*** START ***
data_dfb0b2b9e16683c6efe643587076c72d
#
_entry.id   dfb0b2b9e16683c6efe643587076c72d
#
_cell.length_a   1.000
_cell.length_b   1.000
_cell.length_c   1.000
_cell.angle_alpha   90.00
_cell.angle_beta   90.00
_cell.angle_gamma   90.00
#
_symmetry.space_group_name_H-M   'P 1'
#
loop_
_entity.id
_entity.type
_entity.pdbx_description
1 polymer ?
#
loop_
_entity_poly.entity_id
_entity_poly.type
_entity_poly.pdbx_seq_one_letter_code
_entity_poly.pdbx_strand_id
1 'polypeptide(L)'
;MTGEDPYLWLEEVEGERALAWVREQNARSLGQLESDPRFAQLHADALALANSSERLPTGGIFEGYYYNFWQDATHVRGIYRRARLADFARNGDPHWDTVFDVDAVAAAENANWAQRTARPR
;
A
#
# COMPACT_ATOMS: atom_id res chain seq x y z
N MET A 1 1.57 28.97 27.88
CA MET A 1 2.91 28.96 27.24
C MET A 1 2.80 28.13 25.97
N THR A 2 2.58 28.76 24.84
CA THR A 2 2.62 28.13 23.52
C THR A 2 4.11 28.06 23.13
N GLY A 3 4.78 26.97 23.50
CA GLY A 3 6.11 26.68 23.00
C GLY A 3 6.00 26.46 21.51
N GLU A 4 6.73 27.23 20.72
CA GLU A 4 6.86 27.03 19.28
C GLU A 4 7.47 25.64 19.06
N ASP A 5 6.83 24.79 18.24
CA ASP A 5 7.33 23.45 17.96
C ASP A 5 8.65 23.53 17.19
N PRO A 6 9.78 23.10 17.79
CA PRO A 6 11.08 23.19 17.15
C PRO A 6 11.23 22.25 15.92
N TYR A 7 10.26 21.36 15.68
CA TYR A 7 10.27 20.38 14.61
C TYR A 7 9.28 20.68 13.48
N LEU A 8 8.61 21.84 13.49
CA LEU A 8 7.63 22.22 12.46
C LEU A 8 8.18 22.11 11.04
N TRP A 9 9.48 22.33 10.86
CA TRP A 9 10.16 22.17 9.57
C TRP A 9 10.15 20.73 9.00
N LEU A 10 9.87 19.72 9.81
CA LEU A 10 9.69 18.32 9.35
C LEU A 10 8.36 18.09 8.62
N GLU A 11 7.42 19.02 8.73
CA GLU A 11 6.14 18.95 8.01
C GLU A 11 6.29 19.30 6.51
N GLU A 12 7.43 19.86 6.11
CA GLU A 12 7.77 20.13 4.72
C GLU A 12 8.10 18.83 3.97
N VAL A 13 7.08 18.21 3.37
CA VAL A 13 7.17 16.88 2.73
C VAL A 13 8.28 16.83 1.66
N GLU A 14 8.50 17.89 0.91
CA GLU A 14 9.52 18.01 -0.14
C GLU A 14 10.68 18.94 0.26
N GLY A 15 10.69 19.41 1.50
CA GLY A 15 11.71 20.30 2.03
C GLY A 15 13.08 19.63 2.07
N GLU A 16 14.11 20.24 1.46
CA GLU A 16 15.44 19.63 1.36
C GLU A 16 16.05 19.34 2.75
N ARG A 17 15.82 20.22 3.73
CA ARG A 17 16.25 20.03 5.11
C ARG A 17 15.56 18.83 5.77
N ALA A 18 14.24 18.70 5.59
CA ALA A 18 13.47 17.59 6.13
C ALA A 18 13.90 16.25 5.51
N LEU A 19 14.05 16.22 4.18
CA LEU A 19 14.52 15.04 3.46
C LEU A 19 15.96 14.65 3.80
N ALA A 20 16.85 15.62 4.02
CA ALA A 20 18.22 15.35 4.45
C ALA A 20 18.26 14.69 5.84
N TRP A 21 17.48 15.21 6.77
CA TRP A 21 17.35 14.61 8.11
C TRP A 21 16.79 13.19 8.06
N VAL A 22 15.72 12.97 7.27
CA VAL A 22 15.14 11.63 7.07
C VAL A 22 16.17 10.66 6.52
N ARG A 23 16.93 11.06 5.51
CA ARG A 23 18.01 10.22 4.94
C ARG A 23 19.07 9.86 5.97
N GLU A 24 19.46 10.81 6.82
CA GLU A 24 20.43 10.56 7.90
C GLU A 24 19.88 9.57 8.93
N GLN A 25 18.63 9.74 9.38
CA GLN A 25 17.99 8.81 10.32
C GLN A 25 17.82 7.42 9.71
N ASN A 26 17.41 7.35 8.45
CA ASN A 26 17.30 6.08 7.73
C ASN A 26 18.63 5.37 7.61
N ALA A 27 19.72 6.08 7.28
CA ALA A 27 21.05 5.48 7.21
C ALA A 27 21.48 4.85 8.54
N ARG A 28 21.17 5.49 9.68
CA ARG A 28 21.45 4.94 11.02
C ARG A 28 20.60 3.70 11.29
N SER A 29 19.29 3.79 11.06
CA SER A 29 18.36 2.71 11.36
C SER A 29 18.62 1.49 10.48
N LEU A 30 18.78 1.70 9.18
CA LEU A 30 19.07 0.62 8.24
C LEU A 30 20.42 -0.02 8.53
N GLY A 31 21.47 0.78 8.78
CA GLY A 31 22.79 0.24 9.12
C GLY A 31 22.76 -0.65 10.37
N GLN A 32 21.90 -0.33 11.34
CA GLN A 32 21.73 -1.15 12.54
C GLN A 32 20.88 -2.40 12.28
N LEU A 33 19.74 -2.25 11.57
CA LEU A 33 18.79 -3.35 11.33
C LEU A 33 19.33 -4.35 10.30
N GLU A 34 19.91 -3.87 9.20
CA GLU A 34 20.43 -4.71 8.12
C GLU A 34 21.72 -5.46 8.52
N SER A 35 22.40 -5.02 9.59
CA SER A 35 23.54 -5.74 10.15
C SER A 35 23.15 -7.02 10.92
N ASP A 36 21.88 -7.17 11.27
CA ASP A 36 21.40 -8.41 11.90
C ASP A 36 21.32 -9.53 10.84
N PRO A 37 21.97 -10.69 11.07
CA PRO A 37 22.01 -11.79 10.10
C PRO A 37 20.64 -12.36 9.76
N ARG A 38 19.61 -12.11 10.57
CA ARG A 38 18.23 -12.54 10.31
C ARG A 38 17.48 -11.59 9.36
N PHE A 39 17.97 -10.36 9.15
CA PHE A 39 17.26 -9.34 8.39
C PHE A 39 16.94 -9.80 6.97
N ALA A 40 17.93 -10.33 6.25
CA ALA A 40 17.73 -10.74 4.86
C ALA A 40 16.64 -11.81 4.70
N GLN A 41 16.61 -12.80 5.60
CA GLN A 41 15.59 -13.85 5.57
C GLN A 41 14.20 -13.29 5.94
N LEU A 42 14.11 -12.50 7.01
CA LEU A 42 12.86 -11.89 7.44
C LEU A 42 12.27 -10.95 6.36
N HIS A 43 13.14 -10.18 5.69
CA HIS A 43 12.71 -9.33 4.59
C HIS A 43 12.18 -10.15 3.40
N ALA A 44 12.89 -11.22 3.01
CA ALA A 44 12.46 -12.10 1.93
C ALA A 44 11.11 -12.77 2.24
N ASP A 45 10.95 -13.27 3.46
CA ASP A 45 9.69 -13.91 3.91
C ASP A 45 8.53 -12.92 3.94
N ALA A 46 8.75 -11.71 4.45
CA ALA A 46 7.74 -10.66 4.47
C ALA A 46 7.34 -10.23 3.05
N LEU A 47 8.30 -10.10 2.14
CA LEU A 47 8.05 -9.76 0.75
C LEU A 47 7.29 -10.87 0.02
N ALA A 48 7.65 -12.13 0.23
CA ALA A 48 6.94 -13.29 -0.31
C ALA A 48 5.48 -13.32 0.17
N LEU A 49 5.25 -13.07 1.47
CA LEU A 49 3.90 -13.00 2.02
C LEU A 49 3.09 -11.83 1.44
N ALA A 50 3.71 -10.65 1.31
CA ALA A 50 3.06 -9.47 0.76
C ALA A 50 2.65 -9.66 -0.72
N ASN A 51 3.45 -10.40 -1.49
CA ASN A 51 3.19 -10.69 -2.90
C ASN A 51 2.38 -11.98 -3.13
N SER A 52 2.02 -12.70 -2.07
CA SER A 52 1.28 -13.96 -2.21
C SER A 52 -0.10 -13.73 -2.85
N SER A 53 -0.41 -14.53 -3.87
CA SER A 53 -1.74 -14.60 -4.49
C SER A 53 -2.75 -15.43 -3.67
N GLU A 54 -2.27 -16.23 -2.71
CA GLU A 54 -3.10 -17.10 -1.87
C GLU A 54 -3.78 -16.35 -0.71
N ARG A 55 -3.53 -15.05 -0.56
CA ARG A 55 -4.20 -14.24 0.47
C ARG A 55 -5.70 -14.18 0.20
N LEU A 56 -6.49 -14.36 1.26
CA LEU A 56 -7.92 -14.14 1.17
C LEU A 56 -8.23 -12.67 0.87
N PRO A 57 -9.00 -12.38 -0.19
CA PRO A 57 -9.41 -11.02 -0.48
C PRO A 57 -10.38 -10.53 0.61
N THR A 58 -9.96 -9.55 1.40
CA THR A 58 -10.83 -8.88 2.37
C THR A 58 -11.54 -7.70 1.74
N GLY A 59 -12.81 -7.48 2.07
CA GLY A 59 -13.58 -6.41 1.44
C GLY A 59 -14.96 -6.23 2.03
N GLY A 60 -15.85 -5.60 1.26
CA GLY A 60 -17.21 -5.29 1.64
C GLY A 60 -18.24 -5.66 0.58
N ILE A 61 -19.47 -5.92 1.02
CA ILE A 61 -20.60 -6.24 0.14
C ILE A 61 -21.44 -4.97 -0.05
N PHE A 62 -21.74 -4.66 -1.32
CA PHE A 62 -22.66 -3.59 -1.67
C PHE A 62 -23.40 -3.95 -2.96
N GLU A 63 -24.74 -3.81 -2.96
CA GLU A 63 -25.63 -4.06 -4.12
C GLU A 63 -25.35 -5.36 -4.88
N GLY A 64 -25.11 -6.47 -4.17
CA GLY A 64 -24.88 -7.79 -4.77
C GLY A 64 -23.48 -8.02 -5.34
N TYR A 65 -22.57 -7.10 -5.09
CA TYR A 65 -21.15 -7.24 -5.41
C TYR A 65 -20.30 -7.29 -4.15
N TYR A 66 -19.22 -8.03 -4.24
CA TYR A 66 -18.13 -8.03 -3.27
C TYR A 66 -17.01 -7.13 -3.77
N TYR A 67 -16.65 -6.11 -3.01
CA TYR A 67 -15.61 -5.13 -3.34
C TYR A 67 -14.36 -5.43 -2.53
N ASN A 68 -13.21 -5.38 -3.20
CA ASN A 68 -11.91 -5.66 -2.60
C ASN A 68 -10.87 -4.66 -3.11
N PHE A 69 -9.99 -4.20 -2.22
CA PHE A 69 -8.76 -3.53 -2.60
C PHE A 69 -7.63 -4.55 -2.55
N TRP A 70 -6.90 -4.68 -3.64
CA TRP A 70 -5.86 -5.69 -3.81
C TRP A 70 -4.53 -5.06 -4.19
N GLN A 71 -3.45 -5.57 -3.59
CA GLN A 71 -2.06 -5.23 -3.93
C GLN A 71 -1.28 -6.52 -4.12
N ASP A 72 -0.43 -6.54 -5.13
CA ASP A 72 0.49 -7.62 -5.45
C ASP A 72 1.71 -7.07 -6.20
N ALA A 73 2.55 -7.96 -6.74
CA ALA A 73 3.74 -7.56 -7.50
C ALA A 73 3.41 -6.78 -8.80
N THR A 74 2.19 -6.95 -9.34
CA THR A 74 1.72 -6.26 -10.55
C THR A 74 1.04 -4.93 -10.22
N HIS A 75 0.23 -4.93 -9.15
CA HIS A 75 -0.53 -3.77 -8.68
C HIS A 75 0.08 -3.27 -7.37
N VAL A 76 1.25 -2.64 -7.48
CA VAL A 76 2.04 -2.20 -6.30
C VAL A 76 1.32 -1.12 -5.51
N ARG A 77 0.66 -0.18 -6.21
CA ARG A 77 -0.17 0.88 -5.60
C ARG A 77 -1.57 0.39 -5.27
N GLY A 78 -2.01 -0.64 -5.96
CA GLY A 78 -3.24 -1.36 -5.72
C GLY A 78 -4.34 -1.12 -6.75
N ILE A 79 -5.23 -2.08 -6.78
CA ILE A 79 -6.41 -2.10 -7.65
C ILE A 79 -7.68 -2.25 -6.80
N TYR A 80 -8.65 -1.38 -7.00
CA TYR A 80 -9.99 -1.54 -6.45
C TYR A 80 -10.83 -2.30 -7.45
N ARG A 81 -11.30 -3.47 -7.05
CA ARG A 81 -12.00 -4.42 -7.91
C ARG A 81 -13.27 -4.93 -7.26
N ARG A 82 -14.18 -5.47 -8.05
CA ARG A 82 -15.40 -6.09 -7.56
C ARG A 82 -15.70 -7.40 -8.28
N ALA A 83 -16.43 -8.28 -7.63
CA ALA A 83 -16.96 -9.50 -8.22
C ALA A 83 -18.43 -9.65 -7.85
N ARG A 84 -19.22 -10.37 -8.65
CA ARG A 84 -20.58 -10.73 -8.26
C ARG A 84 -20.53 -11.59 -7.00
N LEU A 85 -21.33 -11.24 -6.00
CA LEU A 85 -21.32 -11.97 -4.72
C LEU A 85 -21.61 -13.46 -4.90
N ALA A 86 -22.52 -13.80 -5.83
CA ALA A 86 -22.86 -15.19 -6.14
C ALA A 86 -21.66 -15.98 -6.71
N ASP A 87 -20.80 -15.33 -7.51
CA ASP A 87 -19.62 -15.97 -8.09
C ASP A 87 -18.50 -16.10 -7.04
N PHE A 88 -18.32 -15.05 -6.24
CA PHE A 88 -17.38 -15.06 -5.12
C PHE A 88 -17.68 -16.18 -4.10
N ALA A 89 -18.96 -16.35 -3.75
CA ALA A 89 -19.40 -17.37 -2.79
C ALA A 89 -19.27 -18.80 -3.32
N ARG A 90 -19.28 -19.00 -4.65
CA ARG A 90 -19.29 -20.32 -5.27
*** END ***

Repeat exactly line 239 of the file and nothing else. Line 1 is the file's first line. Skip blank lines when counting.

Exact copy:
CA TRP A 70 -5.86 -5.69 -3.81